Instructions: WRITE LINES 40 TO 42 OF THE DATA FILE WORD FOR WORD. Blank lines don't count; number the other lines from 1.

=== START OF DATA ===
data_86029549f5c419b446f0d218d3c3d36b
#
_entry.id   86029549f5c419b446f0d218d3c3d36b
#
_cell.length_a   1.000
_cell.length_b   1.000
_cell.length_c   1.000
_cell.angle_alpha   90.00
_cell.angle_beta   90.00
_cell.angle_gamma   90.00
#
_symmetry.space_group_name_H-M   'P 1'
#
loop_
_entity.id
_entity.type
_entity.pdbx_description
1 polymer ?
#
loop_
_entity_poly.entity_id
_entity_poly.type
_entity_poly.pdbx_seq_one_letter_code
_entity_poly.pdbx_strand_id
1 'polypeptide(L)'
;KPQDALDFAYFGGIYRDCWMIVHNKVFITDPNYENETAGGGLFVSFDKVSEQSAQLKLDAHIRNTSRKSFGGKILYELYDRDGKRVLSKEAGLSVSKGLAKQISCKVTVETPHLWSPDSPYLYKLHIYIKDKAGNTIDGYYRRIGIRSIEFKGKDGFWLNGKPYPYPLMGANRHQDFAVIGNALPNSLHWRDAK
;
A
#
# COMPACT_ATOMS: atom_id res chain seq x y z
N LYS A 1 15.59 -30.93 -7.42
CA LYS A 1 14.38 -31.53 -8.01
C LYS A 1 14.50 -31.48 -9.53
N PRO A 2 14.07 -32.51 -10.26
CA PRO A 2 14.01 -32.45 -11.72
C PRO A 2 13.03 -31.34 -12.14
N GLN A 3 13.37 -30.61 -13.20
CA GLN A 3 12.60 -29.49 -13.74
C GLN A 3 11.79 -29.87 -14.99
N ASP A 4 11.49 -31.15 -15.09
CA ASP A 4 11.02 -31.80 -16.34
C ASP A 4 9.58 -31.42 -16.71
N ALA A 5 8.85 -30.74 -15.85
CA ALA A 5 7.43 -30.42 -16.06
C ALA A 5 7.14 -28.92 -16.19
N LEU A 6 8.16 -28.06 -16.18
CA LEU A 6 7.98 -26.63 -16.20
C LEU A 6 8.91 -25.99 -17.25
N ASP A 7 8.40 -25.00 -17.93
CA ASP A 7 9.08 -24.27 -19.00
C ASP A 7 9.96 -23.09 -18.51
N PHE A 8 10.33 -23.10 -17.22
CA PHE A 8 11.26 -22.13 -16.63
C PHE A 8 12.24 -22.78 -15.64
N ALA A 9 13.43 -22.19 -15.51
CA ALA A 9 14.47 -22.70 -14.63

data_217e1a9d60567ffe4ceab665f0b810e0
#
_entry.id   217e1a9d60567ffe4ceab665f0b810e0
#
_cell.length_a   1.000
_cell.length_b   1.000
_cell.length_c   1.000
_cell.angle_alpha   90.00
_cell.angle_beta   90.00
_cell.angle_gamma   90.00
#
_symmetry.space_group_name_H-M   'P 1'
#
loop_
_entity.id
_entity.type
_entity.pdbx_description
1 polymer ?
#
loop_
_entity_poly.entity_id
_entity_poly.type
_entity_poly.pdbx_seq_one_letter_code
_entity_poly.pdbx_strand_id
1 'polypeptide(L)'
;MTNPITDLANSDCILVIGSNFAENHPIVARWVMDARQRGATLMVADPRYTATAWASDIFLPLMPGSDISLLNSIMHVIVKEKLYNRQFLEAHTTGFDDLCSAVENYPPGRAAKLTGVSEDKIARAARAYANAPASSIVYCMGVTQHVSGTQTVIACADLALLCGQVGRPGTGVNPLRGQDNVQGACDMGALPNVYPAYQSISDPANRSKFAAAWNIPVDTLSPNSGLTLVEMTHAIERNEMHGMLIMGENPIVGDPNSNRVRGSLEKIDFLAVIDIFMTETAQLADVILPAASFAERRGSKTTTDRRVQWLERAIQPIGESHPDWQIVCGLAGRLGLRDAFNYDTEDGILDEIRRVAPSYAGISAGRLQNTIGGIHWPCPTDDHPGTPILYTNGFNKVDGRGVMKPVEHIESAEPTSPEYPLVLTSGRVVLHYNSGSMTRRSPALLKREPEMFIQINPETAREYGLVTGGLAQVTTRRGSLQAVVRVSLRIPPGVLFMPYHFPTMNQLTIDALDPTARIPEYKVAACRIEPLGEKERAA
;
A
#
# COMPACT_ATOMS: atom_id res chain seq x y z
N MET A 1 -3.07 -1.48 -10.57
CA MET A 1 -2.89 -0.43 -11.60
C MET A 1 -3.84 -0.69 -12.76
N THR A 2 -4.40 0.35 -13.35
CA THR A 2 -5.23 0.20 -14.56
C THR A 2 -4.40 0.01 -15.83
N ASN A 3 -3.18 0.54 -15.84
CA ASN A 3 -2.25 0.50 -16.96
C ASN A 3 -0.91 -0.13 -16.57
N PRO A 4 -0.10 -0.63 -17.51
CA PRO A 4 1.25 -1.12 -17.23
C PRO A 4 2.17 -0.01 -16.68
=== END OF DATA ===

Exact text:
N ASP A 4 11.49 -31.15 -15.09
CA ASP A 4 11.02 -31.80 -16.34
C ASP A 4 9.58 -31.42 -16.71